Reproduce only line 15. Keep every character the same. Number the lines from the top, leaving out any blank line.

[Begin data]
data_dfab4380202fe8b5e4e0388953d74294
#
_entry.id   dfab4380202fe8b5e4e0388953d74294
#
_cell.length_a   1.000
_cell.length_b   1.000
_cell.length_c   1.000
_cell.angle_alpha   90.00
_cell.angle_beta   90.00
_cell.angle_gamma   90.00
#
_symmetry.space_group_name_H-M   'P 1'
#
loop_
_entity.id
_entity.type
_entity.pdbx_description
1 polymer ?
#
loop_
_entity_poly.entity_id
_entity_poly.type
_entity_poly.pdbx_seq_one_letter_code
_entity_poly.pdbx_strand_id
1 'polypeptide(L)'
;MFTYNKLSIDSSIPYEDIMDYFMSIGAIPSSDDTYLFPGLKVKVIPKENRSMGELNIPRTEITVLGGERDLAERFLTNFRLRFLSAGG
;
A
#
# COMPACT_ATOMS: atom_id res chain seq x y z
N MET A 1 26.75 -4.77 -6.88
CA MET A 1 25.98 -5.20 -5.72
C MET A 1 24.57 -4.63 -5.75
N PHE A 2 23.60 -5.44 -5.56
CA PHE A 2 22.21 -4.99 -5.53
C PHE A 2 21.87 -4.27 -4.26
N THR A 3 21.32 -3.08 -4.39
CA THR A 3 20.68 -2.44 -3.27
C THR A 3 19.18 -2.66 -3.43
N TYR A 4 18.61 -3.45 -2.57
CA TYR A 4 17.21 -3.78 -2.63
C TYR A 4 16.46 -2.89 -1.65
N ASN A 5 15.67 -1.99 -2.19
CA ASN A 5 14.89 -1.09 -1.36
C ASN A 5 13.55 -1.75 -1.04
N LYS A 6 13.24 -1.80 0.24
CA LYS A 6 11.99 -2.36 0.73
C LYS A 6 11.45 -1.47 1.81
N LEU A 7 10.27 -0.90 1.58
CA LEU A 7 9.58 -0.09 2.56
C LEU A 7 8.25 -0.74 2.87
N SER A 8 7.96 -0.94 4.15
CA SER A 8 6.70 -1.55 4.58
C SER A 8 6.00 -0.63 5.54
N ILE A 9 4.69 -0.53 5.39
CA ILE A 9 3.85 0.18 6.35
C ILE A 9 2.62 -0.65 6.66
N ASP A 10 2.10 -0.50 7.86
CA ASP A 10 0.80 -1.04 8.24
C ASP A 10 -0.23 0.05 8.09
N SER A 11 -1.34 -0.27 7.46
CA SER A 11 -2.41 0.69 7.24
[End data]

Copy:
_entity.id